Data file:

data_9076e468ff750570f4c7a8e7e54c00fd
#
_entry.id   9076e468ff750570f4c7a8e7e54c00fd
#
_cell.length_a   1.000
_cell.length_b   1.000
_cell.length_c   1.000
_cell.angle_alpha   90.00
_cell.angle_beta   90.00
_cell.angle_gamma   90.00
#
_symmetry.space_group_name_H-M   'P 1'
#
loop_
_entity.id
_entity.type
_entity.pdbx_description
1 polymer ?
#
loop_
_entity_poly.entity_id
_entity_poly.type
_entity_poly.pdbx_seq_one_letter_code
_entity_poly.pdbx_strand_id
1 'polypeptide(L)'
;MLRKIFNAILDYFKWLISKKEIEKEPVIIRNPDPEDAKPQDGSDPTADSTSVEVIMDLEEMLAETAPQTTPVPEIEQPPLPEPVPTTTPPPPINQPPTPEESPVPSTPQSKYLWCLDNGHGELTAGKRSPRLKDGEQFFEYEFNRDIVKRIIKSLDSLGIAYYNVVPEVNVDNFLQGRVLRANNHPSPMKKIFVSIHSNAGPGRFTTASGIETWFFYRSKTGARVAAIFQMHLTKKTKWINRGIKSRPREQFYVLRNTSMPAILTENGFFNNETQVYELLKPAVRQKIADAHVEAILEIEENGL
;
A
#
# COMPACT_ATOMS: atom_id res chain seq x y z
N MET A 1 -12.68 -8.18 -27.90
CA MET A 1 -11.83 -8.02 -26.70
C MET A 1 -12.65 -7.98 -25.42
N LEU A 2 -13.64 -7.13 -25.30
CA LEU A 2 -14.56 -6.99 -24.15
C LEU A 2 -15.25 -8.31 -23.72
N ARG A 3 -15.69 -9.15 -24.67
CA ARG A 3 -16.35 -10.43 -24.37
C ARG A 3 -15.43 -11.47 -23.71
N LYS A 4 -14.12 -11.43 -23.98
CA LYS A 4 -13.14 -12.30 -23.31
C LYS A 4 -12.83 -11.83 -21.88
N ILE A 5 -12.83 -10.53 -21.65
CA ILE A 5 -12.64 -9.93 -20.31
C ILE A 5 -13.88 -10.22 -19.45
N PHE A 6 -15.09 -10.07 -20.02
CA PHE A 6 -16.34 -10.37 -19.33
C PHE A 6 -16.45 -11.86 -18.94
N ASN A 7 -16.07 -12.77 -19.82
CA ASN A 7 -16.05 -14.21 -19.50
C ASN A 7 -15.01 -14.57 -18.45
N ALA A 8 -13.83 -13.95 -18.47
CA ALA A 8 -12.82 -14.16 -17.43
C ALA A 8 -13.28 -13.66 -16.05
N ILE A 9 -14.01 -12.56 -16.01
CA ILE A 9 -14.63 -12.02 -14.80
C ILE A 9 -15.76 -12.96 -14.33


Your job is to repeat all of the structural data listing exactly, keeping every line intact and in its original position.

data_9076e468ff750570f4c7a8e7e54c00fd
#
_entry.id   9076e468ff750570f4c7a8e7e54c00fd
#
_cell.length_a   1.000
_cell.length_b   1.000
_cell.length_c   1.000
_cell.angle_alpha   90.00
_cell.angle_beta   90.00
_cell.angle_gamma   90.00
#
_symmetry.space_group_name_H-M   'P 1'
#
loop_
_entity.id
_entity.type
_entity.pdbx_description
1 polymer ?
#
loop_
_entity_poly.entity_id
_entity_poly.type
_entity_poly.pdbx_seq_one_letter_code
_entity_poly.pdbx_strand_id
1 'polypeptide(L)'
;MLRKIFNAILDYFKWLISKKEIEKEPVIIRNPDPEDAKPQDGSDPTADSTSVEVIMDLEEMLAETAPQTTPVPEIEQPPLPEPVPTTTPPPPINQPPTPEESPVPSTPQSKYLWCLDNGHGELTAGKRSPRLKDGEQFFEYEFNRDIVKRIIKSLDSLGIAYYNVVPEVNVDNFLQGRVLRANNHPSPMKKIFVSIHSNAGPGRFTTASGIETWFFYRSKTGARVAAIFQMHLTKKTKWINRGIKSRPREQFYVLRNTSMPAILTENGFFNNETQVYELLKPAVRQKIADAHVEAILEIEENGL
;
A
#
# COMPACT_ATOMS: atom_id res chain seq x y z
N MET A 1 -12.68 -8.18 -27.90
CA MET A 1 -11.83 -8.02 -26.70
C MET A 1 -12.65 -7.98 -25.42
N LEU A 2 -13.64 -7.13 -25.30
CA LEU A 2 -14.56 -6.99 -24.15
C LEU A 2 -15.25 -8.31 -23.72
N ARG A 3 -15.69 -9.15 -24.67
CA ARG A 3 -16.35 -10.43 -24.37
C ARG A 3 -15.43 -11.47 -23.71
N LYS A 4 -14.12 -11.43 -23.98
CA LYS A 4 -13.14 -12.30 -23.31
C LYS A 4 -12.83 -11.83 -21.88
N ILE A 5 -12.83 -10.53 -21.65
CA ILE A 5 -12.64 -9.93 -20.31
C ILE A 5 -13.88 -10.22 -19.45
N PHE A 6 -15.09 -10.07 -20.02
CA PHE A 6 -16.34 -10.37 -19.33
C PHE A 6 -16.45 -11.86 -18.94
N ASN A 7 -16.07 -12.77 -19.82
CA ASN A 7 -16.05 -14.21 -19.50
C ASN A 7 -15.01 -14.57 -18.45
N ALA A 8 -13.83 -13.95 -18.47
CA ALA A 8 -12.82 -14.16 -17.43
C ALA A 8 -13.28 -13.66 -16.05
N ILE A 9 -14.01 -12.56 -16.01
CA ILE A 9 -14.63 -12.02 -14.80
C ILE A 9 -15.76 -12.96 -14.33